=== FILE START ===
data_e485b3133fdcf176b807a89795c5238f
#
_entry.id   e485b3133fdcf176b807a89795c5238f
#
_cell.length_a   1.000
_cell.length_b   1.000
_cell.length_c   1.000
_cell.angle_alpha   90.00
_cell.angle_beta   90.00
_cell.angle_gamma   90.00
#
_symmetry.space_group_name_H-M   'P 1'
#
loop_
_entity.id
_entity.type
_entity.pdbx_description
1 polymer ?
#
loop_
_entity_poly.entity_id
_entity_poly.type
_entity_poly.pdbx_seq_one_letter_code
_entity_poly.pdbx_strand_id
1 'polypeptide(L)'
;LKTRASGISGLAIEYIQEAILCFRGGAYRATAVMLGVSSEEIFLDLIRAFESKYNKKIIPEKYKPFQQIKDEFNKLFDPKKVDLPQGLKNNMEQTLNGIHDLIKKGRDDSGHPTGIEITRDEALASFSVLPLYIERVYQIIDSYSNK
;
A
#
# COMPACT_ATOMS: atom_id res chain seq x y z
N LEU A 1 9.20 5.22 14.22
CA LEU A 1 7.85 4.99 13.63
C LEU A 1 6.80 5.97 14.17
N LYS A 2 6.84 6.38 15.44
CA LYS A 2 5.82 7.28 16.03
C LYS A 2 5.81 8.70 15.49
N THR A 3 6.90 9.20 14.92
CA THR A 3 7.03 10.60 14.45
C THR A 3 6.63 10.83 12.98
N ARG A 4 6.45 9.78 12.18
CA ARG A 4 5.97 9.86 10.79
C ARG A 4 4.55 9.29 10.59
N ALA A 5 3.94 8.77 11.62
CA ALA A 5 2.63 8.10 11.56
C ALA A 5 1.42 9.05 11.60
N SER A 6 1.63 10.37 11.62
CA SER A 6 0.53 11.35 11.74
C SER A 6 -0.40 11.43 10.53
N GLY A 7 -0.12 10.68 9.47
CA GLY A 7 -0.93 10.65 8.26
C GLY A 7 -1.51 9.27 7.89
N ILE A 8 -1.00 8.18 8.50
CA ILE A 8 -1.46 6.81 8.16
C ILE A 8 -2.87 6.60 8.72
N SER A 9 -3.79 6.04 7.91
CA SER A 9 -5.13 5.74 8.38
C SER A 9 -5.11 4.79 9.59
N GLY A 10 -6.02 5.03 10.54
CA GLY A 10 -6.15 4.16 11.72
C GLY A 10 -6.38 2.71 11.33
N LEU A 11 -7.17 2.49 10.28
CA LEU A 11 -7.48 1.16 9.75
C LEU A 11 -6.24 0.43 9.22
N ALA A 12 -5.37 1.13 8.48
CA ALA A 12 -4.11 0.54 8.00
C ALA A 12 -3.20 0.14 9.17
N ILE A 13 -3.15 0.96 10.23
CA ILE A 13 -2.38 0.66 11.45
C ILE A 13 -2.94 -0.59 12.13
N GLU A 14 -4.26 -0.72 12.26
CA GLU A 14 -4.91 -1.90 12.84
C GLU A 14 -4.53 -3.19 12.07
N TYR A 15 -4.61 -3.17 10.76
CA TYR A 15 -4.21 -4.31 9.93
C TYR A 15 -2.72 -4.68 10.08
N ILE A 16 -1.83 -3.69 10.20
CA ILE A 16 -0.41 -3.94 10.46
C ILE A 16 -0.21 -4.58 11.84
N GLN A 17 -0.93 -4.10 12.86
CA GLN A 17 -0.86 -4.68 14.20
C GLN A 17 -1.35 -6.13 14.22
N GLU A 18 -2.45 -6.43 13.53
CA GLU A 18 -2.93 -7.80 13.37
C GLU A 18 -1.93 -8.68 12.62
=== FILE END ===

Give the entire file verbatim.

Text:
data_e485b3133fdcf176b807a89795c5238f
#
_entry.id   e485b3133fdcf176b807a89795c5238f
#
_cell.length_a   1.000
_cell.length_b   1.000
_cell.length_c   1.000
_cell.angle_alpha   90.00
_cell.angle_beta   90.00
_cell.angle_gamma   90.00
#
_symmetry.space_group_name_H-M   'P 1'
#
loop_
_entity.id
_entity.type
_entity.pdbx_description
1 polymer ?
#
loop_
_entity_poly.entity_id
_entity_poly.type
_entity_poly.pdbx_seq_one_letter_code
_entity_poly.pdbx_strand_id
1 'polypeptide(L)'
;LKTRASGISGLAIEYIQEAILCFRGGAYRATAVMLGVSSEEIFLDLIRAFESKYNKKIIPEKYKPFQQIKDEFNKLFDPKKVDLPQGLKNNMEQTLNGIHDLIKKGRDDSGHPTGIEITRDEALASFSVLPLYIERVYQIIDSYSNK
;
A
#
# COMPACT_ATOMS: atom_id res chain seq x y z
N LEU A 1 9.20 5.22 14.22
CA LEU A 1 7.85 4.99 13.63
C LEU A 1 6.80 5.97 14.17
N LYS A 2 6.84 6.38 15.44
CA LYS A 2 5.82 7.28 16.03
C LYS A 2 5.81 8.70 15.49
N THR A 3 6.90 9.20 14.92
CA THR A 3 7.03 10.60 14.45
C THR A 3 6.63 10.83 12.98
N ARG A 4 6.45 9.78 12.18
CA ARG A 4 5.97 9.86 10.79
C ARG A 4 4.55 9.29 10.59
N ALA A 5 3.94 8.77 11.62
CA ALA A 5 2.63 8.10 11.56
C ALA A 5 1.42 9.05 11.60
N SER A 6 1.63 10.37 11.62
CA SER A 6 0.53 11.35 11.74
C SER A 6 -0.40 11.43 10.53
N GLY A 7 -0.12 10.68 9.47
CA GLY A 7 -0.93 10.65 8.26
C GLY A 7 -1.51 9.27 7.89
N ILE A 8 -1.00 8.18 8.50
CA ILE A 8 -1.46 6.81 8.16
C ILE A 8 -2.87 6.60 8.72
N SER A 9 -3.79 6.04 7.91
CA SER A 9 -5.13 5.74 8.38
C SER A 9 -5.11 4.79 9.59
N GLY A 10 -6.02 5.03 10.54
CA GLY A 10 -6.15 4.16 11.72
C GLY A 10 -6.38 2.71 11.33
N LEU A 11 -7.17 2.49 10.28
CA LEU A 11 -7.48 1.16 9.75
C LEU A 11 -6.24 0.43 9.22
N ALA A 12 -5.37 1.13 8.48
CA ALA A 12 -4.11 0.54 8.00
C ALA A 12 -3.20 0.14 9.17
N ILE A 13 -3.15 0.96 10.23
CA ILE A 13 -2.38 0.66 11.45
C ILE A 13 -2.94 -0.59 12.13
N GLU A 14 -4.26 -0.72 12.26
CA GLU A 14 -4.91 -1.90 12.84
C GLU A 14 -4.53 -3.19 12.07
N TYR A 15 -4.61 -3.17 10.76
CA TYR A 15 -4.21 -4.31 9.93
C TYR A 15 -2.72 -4.68 10.08
N ILE A 16 -1.83 -3.69 10.20
CA ILE A 16 -0.41 -3.94 10.46
C ILE A 16 -0.21 -4.58 11.84
N GLN A 17 -0.93 -4.10 12.86
CA GLN A 17 -0.86 -4.68 14.20
C GLN A 17 -1.35 -6.13 14.22
N GLU A 18 -2.45 -6.43 13.53
CA GLU A 18 -2.93 -7.80 13.37
C GLU A 18 -1.93 -8.68 12.62